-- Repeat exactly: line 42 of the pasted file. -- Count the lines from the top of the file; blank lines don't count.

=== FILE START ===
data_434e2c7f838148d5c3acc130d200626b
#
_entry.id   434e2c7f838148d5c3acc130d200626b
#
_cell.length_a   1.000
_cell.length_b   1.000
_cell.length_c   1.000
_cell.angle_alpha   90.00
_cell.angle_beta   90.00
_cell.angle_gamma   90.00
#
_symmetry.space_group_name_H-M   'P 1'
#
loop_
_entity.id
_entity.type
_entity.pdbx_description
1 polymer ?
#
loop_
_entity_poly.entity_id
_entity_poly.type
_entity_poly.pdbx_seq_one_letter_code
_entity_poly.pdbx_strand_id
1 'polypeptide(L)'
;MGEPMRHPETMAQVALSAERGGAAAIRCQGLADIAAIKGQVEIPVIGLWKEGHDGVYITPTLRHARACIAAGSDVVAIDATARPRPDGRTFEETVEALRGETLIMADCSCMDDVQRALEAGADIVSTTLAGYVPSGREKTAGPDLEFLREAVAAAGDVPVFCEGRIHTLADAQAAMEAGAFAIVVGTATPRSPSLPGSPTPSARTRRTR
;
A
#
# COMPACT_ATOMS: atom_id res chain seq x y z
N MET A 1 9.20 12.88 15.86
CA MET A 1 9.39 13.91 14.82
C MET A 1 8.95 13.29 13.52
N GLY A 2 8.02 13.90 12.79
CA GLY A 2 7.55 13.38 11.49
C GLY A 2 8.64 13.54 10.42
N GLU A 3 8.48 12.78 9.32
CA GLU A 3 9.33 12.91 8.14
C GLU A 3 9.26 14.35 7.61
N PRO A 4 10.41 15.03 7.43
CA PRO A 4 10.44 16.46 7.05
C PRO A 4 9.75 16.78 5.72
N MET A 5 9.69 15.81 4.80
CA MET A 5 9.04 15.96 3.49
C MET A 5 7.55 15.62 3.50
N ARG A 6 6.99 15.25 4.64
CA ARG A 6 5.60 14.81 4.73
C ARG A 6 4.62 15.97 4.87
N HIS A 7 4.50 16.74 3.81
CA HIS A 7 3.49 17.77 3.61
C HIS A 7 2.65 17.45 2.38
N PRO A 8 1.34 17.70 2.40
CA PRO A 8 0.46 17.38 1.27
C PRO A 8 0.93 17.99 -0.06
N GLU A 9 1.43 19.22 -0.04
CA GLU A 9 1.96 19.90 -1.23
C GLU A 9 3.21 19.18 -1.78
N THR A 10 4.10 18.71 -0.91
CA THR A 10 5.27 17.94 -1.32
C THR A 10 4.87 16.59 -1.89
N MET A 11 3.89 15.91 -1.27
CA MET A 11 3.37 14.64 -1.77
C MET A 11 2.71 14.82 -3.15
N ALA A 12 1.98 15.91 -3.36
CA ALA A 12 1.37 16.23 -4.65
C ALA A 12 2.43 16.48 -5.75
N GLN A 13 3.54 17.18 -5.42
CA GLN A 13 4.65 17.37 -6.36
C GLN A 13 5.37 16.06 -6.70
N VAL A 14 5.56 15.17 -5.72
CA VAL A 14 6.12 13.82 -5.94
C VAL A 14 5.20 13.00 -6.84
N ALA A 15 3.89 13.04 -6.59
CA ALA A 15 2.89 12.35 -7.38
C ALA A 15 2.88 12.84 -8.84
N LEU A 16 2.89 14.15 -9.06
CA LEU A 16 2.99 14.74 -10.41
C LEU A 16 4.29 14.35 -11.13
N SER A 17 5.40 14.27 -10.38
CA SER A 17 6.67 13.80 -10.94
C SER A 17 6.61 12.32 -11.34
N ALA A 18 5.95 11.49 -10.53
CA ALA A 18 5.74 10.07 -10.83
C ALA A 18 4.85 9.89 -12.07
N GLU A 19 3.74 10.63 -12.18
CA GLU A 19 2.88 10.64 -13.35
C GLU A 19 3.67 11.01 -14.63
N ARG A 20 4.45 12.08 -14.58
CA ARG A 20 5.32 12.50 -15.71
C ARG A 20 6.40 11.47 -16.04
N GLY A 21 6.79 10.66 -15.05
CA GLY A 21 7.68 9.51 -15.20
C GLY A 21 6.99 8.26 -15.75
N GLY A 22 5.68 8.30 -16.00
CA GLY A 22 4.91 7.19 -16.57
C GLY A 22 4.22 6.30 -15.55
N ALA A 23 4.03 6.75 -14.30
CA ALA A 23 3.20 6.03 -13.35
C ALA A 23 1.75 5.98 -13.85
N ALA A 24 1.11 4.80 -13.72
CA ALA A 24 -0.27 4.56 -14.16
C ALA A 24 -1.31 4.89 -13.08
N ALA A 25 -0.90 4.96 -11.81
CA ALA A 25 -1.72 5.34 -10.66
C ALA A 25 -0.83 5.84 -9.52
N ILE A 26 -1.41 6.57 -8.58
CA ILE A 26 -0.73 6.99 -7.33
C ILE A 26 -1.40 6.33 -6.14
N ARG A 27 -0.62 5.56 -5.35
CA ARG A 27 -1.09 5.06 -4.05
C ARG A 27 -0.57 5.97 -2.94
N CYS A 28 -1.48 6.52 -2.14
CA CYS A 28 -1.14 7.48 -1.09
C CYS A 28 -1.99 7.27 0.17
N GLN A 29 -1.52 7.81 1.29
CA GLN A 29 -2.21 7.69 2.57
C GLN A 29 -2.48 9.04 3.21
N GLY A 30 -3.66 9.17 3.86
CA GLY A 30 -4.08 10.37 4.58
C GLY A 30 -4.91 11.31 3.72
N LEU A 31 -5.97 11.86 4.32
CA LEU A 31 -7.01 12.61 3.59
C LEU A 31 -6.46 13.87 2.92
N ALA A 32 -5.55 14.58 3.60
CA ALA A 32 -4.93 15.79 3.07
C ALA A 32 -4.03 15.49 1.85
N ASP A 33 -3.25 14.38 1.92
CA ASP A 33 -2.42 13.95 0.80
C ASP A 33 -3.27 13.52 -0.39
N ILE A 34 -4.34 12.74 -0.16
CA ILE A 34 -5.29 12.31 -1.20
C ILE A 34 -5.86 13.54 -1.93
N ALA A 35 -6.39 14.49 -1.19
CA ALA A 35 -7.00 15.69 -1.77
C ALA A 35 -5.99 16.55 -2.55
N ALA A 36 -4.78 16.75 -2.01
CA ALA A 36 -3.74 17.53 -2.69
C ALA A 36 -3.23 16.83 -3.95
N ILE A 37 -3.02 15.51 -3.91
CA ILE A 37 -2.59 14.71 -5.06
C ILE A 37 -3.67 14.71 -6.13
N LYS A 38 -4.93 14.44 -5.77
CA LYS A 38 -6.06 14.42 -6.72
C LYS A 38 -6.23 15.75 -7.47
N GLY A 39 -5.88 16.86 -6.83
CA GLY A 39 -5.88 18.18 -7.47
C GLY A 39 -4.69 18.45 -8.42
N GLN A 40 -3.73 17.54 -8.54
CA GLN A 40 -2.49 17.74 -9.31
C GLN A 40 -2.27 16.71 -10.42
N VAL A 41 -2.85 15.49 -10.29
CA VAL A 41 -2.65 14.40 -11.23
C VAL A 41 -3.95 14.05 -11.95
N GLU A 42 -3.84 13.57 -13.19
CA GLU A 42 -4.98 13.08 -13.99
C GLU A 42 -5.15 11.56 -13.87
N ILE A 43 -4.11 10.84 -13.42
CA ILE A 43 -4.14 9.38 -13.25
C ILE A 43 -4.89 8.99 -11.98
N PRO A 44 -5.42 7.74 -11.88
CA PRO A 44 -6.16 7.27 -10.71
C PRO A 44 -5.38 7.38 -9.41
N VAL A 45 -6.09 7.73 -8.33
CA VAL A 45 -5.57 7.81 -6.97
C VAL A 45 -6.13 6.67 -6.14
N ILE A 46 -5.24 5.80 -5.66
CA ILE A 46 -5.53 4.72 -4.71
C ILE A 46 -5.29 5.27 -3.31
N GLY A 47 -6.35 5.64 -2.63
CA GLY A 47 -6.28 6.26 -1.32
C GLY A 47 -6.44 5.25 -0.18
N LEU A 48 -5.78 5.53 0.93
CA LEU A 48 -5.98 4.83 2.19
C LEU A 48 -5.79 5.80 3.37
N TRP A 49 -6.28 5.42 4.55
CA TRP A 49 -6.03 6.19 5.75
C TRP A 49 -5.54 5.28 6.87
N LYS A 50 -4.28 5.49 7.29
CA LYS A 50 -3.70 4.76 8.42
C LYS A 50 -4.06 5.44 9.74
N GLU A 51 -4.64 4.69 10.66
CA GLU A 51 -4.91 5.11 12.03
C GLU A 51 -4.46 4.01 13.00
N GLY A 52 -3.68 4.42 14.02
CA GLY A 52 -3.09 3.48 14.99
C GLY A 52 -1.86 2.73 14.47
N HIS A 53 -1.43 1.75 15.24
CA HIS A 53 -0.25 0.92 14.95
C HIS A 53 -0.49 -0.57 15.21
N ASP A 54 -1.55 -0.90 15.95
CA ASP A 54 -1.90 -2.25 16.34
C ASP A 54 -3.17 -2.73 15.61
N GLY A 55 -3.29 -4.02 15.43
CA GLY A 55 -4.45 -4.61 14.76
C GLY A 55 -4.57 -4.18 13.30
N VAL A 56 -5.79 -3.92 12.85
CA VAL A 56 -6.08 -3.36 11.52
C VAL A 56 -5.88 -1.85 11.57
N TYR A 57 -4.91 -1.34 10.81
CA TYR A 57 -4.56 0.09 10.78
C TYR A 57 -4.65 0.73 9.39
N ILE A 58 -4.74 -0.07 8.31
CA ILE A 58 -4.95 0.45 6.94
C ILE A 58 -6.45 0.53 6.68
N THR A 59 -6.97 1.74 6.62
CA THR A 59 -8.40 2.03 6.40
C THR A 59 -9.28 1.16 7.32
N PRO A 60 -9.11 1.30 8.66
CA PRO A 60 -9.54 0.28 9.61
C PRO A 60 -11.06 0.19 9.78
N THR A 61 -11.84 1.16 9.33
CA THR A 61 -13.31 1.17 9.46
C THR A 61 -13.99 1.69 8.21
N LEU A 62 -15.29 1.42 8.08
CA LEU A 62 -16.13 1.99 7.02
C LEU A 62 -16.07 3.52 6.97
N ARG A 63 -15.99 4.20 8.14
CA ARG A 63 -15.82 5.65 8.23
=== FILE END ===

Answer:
C PRO A 4 9.75 16.78 5.72